Emahoy Tsegué-Maryam Guèbrou, an Ethiopian nun who became known for her captivating piano compositions, has passed away, according to Fana Broadcasting, a state-run Ethiopian news outlet. She died in Jerusalem, where she’d lived in a monastery since 1984. She was 99 years old.
Born on December 12, 1923, in Addis Ababa, Guèbrou played music from a young age, starting on violin. She was briefly imprisoned in the 1930s during Ethiopia’s fight for independence. She became a nun at 19, moving to a monastery in Ethiopia’s Wello province after the government denied her application to study music in London. Despite being unable to continue her formal music education, she continued to compose, drawing from the church canon as well as popular Western genres such as the blues and ragtime to create her own singular style — a light, airy sound that was nevertheless capable of conveying intense emotion. She began releasing her first music officially in 1967, always donating the proceeds to charity.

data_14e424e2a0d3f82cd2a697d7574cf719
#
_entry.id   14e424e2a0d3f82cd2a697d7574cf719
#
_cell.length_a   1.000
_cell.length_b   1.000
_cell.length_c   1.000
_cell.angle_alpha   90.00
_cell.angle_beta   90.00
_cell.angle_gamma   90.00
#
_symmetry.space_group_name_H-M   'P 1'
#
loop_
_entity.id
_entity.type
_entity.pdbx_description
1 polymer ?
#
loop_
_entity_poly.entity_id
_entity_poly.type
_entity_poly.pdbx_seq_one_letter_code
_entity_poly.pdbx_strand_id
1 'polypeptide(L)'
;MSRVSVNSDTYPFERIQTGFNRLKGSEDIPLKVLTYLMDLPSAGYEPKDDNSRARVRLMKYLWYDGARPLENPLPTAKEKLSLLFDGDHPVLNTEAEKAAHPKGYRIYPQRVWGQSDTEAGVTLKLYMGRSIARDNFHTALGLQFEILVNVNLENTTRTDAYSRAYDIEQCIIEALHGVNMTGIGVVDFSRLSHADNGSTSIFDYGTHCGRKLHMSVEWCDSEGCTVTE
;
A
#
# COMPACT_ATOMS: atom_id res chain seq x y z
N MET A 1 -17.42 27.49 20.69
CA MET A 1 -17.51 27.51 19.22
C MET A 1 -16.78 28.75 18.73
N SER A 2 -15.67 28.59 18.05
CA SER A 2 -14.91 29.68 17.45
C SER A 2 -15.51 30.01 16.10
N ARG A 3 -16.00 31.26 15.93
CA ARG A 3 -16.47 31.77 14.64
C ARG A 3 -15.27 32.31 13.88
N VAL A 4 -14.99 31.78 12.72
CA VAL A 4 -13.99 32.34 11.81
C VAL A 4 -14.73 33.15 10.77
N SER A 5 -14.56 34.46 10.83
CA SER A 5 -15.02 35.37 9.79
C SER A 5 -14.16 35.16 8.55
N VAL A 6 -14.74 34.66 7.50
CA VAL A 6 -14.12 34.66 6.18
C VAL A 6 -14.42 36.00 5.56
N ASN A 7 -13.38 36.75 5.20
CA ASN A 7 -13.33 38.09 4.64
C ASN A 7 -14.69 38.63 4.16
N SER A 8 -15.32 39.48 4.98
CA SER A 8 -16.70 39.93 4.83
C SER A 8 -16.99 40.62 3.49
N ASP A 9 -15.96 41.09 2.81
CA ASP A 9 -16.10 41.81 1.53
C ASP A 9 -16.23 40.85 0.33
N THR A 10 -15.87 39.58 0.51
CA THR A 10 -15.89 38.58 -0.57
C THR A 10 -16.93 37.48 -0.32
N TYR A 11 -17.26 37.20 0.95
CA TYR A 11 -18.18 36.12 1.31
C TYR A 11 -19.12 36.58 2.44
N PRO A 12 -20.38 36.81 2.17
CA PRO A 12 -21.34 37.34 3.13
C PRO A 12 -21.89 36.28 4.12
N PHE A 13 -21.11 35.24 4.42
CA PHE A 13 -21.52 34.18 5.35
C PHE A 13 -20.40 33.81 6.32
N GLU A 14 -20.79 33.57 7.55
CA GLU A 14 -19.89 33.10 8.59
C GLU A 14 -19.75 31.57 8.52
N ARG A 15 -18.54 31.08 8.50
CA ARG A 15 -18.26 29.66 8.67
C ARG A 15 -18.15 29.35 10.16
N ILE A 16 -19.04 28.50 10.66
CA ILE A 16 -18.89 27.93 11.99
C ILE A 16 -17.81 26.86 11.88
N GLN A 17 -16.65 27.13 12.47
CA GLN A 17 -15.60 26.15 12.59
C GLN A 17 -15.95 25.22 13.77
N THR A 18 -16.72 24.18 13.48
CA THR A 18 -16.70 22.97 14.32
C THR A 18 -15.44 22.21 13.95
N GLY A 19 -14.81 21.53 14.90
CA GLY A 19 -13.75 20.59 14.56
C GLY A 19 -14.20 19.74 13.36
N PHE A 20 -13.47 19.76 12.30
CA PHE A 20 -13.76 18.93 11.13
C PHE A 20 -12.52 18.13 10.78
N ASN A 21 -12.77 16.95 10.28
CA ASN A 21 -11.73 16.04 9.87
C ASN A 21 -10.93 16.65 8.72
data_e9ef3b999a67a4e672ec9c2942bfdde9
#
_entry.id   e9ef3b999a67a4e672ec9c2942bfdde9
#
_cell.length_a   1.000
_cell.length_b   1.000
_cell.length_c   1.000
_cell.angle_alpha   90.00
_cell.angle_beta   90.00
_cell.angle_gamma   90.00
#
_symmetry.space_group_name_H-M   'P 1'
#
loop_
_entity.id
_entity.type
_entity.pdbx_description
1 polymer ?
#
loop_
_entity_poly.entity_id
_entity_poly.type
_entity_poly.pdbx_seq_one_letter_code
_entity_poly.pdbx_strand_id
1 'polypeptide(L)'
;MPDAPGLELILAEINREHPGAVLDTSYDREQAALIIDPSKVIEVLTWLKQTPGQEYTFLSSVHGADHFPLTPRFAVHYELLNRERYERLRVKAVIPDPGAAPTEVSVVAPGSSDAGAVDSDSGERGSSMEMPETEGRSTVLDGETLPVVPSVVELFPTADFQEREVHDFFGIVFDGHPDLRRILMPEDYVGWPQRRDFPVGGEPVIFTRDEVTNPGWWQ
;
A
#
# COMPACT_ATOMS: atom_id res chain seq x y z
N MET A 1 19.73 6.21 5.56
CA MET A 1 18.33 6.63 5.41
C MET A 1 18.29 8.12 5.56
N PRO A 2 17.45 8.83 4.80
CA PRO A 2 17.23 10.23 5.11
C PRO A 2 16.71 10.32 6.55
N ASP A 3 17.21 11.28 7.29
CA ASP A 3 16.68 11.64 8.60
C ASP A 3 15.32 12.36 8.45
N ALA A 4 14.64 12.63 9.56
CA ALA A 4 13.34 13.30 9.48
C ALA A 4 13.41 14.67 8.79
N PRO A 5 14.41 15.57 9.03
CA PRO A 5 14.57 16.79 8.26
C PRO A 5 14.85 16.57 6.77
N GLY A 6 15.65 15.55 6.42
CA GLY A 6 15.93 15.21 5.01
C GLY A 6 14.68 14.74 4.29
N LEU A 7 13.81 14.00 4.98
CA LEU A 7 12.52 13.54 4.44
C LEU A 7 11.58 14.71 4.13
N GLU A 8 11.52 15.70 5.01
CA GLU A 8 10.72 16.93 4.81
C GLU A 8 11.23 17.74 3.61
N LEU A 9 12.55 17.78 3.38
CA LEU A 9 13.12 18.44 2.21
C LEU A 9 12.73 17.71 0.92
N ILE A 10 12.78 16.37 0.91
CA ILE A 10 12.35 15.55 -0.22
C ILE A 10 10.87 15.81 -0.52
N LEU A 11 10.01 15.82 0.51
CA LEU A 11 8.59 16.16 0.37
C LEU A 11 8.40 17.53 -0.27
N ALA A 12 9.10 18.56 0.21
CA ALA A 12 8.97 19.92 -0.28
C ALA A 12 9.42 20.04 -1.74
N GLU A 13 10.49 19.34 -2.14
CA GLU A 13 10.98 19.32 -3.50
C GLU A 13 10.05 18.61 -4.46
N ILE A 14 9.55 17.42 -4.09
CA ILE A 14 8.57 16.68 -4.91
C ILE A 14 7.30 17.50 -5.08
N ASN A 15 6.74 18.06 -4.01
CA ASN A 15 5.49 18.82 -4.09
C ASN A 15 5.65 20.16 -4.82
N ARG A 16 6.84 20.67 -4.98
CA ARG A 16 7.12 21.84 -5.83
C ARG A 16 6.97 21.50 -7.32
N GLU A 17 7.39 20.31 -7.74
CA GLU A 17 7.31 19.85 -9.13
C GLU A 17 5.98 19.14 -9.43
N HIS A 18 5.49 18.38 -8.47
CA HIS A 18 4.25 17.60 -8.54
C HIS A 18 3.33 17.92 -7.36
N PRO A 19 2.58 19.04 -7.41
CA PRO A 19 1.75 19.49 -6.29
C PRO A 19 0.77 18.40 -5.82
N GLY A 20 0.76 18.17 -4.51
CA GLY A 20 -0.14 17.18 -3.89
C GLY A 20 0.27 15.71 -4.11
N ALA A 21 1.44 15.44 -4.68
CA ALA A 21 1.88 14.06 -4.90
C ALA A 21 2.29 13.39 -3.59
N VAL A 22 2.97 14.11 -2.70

Guèbrou’s music found a global audience in her later years. A compilation of her work was released in 2006 as part of Buda Musique’s long-running Ethiopiques series, and a 2017 BBC Sounds documentary titled The Honky Tonk Nun brought her renewed attention. Documentarian Garrett Bradley used her songs to score his 2020 film Time, a powerful indictment of the American carceral system. A compilation of her later recordings titled Jerusalem is due out April 14.